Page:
Shameful, Mr. Ford, that you would think you can ram this piece down the throats of the intelligent reader and make us forget the stupidity that your brother brought forward and you sanction so willingly. 

Promises to Keep, by George Bernau

Nine stars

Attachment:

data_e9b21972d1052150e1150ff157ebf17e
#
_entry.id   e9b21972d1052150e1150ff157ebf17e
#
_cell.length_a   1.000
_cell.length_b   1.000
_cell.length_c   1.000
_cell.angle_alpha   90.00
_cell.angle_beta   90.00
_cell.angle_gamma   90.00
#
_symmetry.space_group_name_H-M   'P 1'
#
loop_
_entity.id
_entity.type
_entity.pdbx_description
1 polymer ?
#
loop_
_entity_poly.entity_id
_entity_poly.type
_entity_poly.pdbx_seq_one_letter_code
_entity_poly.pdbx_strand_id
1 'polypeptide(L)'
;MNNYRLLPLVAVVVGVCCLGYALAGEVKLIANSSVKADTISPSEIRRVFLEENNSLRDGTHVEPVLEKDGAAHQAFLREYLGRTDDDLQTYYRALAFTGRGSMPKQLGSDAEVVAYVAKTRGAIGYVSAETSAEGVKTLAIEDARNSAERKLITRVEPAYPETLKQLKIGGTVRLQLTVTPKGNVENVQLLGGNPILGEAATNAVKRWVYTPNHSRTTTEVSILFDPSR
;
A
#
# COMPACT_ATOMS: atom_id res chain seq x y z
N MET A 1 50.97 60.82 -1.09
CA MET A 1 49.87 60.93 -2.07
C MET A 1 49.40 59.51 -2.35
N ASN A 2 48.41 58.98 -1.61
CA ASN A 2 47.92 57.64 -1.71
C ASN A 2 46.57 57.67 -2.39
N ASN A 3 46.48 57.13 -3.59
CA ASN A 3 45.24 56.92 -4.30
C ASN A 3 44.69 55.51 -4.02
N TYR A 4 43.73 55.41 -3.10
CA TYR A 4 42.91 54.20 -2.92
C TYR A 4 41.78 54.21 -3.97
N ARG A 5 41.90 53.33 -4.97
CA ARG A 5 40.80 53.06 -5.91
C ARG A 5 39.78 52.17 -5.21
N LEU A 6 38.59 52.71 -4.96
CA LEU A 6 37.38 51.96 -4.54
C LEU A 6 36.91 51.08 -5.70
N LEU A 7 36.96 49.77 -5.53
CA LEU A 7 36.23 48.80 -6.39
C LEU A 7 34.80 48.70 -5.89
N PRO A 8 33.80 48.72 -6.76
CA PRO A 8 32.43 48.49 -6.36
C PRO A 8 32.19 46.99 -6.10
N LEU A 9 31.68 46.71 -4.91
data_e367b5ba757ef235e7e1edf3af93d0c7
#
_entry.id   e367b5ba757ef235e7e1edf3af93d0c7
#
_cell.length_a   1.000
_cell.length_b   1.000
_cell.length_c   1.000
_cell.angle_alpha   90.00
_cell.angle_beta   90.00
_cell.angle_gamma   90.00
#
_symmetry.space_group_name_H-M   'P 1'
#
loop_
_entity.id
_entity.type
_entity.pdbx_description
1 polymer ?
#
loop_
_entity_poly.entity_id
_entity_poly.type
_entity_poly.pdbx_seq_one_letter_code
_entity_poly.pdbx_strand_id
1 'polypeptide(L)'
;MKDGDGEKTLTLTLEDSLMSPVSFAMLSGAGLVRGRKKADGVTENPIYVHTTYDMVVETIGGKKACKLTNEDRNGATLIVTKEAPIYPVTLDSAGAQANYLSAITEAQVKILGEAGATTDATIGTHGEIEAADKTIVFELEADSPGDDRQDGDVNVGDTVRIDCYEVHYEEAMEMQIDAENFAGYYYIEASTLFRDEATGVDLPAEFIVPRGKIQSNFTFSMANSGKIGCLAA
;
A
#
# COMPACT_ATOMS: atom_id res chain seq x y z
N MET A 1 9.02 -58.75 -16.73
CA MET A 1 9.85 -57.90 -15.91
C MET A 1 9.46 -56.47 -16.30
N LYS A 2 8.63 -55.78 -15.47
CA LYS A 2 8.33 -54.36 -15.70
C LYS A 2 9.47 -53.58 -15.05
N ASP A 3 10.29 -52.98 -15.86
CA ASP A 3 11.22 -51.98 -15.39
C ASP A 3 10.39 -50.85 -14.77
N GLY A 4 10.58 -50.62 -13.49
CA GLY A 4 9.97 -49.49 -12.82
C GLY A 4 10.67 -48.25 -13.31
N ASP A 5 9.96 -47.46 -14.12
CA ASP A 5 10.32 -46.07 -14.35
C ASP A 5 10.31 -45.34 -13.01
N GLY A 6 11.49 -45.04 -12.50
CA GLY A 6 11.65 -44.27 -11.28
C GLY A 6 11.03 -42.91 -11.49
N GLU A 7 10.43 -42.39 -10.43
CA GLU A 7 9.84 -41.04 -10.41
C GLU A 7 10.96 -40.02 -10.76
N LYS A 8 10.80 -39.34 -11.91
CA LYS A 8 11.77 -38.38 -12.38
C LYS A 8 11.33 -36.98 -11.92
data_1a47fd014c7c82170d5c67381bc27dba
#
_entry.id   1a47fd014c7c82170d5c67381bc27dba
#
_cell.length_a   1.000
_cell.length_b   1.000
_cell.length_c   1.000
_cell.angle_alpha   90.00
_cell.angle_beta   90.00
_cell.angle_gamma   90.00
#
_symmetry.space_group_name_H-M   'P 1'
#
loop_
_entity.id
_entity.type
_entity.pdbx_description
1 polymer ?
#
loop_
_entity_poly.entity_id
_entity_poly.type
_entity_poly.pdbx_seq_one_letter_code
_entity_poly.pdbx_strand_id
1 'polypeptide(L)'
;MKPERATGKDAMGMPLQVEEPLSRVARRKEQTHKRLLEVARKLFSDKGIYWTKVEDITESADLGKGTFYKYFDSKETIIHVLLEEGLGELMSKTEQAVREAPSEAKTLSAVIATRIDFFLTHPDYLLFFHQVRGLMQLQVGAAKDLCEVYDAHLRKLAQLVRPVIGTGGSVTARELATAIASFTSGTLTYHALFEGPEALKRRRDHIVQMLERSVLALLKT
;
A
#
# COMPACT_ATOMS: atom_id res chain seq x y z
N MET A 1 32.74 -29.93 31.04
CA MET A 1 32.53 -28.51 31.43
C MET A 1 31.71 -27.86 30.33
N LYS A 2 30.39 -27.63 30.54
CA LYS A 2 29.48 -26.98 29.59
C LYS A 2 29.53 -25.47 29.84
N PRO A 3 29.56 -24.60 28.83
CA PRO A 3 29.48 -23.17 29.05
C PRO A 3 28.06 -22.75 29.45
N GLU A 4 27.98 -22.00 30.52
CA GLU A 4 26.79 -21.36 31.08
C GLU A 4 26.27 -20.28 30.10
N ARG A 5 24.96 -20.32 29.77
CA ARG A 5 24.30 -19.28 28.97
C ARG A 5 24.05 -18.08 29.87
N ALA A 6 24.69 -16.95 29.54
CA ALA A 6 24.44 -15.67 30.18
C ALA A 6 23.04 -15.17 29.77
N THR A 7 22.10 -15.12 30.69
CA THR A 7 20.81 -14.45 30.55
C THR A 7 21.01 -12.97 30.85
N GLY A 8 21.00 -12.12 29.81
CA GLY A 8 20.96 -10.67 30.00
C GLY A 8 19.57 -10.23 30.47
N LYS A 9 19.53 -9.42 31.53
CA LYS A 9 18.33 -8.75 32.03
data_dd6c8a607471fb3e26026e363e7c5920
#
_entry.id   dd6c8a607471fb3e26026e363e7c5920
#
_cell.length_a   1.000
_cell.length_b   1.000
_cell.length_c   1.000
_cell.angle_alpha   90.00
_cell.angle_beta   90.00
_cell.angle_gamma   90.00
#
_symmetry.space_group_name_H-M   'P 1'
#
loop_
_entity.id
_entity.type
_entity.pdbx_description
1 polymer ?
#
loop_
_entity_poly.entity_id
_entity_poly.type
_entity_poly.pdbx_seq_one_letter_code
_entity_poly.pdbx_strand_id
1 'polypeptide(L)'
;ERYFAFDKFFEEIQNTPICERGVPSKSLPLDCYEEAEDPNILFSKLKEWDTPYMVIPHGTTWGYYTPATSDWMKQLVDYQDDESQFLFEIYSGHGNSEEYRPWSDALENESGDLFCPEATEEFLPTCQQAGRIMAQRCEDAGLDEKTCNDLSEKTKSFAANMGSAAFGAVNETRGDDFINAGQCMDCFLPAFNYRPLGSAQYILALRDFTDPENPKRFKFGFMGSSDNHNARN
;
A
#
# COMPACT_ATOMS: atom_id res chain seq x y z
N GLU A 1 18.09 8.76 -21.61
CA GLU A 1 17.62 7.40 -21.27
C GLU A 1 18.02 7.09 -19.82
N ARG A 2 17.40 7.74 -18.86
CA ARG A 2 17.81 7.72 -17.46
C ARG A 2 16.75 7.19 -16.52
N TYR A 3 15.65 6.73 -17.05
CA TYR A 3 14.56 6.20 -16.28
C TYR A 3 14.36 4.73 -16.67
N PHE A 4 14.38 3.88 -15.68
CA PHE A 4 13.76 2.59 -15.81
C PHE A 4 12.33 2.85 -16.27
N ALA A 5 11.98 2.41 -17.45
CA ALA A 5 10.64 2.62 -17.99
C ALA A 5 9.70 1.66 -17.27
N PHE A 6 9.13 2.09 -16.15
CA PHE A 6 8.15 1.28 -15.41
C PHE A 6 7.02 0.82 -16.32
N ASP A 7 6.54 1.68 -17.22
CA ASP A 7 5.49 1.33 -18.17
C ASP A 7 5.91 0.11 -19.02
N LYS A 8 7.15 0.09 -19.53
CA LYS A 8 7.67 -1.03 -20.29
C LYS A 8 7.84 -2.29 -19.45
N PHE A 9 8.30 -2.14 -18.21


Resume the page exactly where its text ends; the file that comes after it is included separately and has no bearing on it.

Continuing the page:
George Bernau delivers a powerful novel that addresses one of the great political conspiracies in U.S. History and explores it through the lens of alternate history, forcing the readers to ponder ‘what if?’ throughout. On November 22, 1963, US President John Trewlaney Cassidy is in Dallas as part of a pre-campaign swing and to address business leaders. After shots ring out, chaos ensues as it becomes clear that president has been shot in the head. Rushed to Parkland Hospital, President Cassidy is barely clinging to life, with half his head blown away and those around him covered in blood and brain matter. Doctors rush and the world waits for news, which is slow to come, exacerbated by the medical severity of the wounds and the notoriety of the patient. It is beyond grim and yet Mrs. Cassidy will not leave his side, while others hold vigil in the nearby chapel. Doctors work frantically to save the Leader of the Free World… and succeed in keeping him alive through the night. Thus begins a turn of the history wheel as Bernau weaves together a wonderful narrative where every turn begets a new unknown. While President Cassidy is clinging to life, Vice-President Ransom Gardner steps up and takes the reins of power, albeit temporarily, through a never before used presidential order to cover incapacitation. While Cassidy is unable to hold down the Office of President, Gardner takes the active role and works as best he can, alongside Attorney General and brother to POTUS, Tim Cassidy. The daily running of America waits for no man and so Gardner ‘reluctantly’ agrees to steer the ship. There is an election on the horizon, under a year away, and all eyes are on whether the elder Cassidy will be fit to run, or if Gardner ought to take the Demorats into this most auspicious battle against a group of eager Republicans, feeling they can strike at the opposition’s instability. While Washington heats up, FBI Special Agent Jim Sullivan cannot accept the single shooter premise that was presented to the world. He saw something close to a grassy knoll and is not prepared to let everything be swept under the rug. However, he is being stonewalled by his superiors and must chase down leads all on his own. This leads him to Mexico, New Orleans, and even some whispers of a Cuban connection. What Sullivan discovers is not only monumental, but could show that the failure in Dallas could spell a continued threat for all Cassidys. The deeper Sullivan digs, the more people die, leaving him to wonder if there is a major cover-up underway within the American Government. Over the next few years, Vietnam rears its ugly head and talk of Castro’s Cuba inundate political conversations in Washington, forcing the man in the Oval Office to make a major decision. Election Year 1968 is on the horizon and many are out for blood. A brilliant piece so full of twists and newly-forged history, Bernau leaves the reader wondering how much of those five years of the 1960s will be replicated in the book, and how much has been changed forever by the results of the assassination failure. Perfect for JFK buffs and history lovers alike, Bernau delivers a gem.